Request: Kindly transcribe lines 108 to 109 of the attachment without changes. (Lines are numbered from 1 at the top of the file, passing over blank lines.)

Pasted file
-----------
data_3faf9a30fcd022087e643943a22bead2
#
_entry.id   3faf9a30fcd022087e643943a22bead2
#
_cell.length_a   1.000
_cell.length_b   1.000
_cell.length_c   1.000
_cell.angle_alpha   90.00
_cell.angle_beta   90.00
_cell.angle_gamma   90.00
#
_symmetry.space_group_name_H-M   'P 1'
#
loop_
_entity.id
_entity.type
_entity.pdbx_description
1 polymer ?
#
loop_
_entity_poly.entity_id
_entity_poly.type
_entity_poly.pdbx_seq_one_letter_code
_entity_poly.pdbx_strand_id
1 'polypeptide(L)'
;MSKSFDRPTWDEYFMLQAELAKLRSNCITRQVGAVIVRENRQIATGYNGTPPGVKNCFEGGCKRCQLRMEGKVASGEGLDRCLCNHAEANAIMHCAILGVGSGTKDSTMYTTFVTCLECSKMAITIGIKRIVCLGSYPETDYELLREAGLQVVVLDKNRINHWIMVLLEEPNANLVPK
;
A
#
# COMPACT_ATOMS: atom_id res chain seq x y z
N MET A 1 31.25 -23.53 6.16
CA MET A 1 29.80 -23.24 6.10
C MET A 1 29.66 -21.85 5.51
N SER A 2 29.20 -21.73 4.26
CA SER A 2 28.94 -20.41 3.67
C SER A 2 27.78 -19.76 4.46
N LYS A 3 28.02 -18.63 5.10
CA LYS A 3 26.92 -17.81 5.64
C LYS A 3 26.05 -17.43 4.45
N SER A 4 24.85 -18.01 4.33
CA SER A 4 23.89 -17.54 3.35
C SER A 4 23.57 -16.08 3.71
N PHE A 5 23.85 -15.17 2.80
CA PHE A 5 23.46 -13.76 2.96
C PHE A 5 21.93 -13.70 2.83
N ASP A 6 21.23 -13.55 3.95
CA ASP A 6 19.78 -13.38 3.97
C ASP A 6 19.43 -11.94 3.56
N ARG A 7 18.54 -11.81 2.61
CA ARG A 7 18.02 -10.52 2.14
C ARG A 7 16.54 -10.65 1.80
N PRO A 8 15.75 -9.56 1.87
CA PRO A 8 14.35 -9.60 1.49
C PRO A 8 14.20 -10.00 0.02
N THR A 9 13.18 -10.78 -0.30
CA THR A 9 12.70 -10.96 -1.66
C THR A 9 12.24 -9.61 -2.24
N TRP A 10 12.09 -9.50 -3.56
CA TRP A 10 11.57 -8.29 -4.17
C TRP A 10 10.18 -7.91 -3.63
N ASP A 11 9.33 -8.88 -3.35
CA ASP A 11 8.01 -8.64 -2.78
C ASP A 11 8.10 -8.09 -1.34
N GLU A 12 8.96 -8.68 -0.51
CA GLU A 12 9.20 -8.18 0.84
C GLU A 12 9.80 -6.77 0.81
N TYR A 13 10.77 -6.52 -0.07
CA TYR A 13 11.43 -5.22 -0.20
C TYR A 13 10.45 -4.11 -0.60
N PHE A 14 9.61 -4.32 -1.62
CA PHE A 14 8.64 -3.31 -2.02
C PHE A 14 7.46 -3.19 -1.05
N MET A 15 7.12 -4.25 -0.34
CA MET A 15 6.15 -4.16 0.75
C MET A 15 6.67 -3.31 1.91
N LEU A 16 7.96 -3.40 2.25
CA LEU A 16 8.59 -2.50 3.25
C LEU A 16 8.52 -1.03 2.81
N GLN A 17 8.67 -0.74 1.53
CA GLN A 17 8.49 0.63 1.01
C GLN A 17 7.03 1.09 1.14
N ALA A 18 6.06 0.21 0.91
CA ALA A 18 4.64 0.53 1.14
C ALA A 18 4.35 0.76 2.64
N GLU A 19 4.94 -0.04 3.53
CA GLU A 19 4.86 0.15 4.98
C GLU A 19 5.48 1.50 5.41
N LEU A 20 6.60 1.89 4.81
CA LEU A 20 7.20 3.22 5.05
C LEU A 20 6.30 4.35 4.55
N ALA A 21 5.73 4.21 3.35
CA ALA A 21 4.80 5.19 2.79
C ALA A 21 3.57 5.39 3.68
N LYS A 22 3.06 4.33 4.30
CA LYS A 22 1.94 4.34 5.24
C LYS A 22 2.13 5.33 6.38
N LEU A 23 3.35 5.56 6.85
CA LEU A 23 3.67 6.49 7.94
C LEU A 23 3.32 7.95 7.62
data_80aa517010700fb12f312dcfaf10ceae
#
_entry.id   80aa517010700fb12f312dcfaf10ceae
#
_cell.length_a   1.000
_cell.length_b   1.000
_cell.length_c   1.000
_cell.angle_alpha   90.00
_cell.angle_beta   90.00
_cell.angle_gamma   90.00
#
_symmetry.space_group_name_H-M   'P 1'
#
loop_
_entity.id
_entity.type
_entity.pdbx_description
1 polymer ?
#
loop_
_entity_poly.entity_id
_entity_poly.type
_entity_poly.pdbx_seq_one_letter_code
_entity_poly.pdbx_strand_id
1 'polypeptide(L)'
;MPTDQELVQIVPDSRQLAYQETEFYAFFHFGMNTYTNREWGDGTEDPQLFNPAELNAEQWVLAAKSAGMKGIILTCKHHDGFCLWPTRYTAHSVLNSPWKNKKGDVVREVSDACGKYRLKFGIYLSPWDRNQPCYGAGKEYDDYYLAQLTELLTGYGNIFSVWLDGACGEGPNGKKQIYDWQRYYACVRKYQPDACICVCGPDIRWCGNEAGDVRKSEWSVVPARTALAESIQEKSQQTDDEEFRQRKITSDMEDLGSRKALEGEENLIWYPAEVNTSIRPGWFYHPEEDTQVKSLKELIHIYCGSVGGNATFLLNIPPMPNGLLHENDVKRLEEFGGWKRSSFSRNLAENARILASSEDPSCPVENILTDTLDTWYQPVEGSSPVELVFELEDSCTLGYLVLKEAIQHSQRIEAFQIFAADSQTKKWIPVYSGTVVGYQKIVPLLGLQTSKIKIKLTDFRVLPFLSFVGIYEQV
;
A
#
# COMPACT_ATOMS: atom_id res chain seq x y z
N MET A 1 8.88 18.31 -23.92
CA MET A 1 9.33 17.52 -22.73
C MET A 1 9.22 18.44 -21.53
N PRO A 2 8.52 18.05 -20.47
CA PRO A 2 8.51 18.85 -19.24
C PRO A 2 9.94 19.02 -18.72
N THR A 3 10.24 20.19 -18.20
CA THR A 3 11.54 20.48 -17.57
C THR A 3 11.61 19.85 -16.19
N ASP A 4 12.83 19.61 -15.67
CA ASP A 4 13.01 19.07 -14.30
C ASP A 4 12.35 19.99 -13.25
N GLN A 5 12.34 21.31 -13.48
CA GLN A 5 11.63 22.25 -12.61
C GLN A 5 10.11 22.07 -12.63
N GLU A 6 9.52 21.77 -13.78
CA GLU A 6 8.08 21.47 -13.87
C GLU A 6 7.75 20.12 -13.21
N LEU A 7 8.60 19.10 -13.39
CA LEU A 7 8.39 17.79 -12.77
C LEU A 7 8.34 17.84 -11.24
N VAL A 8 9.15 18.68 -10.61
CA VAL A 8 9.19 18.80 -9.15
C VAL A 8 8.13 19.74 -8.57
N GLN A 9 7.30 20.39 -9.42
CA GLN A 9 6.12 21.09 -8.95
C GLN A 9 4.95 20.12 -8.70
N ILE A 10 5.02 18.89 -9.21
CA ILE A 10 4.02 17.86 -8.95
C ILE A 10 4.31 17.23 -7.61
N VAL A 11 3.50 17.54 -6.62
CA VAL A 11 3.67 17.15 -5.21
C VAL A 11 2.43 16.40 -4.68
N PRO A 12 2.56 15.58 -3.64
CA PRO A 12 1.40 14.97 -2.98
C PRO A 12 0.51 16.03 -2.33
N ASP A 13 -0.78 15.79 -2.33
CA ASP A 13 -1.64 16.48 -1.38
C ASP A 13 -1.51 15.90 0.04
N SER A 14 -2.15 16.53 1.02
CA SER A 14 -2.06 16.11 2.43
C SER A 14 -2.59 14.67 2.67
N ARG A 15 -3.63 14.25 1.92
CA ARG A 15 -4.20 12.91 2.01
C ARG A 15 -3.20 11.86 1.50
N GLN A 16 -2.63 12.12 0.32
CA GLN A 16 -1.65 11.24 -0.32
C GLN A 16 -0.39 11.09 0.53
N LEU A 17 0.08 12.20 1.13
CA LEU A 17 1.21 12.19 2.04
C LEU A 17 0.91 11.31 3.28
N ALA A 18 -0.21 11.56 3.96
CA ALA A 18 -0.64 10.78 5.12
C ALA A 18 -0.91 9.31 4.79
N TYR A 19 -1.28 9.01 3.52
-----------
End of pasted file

_cell.angle_beta   90.00
_cell.angle_gamma   90.00